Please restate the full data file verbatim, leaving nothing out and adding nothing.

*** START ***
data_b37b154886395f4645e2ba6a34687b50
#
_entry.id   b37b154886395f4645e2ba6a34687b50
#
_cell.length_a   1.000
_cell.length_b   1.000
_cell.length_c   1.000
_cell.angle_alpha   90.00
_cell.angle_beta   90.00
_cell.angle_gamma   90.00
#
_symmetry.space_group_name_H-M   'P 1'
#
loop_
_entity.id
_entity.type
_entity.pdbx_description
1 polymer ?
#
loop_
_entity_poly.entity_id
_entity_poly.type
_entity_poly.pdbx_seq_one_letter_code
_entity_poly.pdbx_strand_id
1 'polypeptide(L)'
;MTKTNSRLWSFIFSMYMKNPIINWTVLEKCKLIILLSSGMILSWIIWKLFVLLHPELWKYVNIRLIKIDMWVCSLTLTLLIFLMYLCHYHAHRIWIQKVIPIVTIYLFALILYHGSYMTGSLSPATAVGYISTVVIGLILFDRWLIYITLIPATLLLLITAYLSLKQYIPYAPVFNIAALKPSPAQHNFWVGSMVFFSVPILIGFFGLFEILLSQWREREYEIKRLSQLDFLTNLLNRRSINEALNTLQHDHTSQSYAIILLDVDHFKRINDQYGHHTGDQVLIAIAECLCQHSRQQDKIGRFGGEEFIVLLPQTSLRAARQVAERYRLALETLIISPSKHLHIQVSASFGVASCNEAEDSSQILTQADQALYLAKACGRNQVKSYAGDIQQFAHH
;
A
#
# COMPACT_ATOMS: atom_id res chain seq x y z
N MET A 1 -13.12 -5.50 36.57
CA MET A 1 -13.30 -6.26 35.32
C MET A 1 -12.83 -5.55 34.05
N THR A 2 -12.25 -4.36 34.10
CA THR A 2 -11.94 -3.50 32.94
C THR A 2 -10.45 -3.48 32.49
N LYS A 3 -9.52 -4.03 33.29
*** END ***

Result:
data_b37b154886395f4645e2ba6a34687b50
#
_entry.id   b37b154886395f4645e2ba6a34687b50
#
_cell.length_a   1.000
_cell.length_b   1.000
_cell.length_c   1.000
_cell.angle_alpha   90.00
_cell.angle_beta   90.00
_cell.angle_gamma   90.00
#
_symmetry.space_group_name_H-M   'P 1'
#
loop_
_entity.id
_entity.type
_entity.pdbx_description
1 polymer ?
#
loop_
_entity_poly.entity_id
_entity_poly.type
_entity_poly.pdbx_seq_one_letter_code
_entity_poly.pdbx_strand_id
1 'polypeptide(L)'
;MTKTNSRLWSFIFSMYMKNPIINWTVLEKCKLIILLSSGMILSWIIWKLFVLLHPELWKYVNIRLIKIDMWVCSLTLTLLIFLMYLCHYHAHRIWIQKVIPIVTIYLFALILYHGSYMTGSLSPATAVGYISTVVIGLILFDRWLIYITLIPATLLLLITAYLSLKQYIPYAPVFNIAALKPSPAQHNFWVGSMVFFSVPILIGFFGLFEILLSQWREREYEIKRLSQLDFLTNLLNRRSINEALNTLQHDHTSQSYAIILLDVDHFKRINDQYGHHTGDQVLIAIAECLCQHSRQQDKIGRFGGEEFIVLLPQTSLRAARQVAERYRLALETLIISPSKHLHIQVSASFGVASCNEAEDSSQILTQADQALYLAKACGRNQVKSYAGDIQQFAHH
;
A
#
# COMPACT_ATOMS: atom_id res chain seq x y z
N MET A 1 -13.12 -5.50 36.57
CA MET A 1 -13.30 -6.26 35.32
C MET A 1 -12.83 -5.55 34.05
N THR A 2 -12.25 -4.36 34.10
CA THR A 2 -11.94 -3.50 32.94
C THR A 2 -10.45 -3.48 32.49
N LYS A 3 -9.52 -4.03 33.29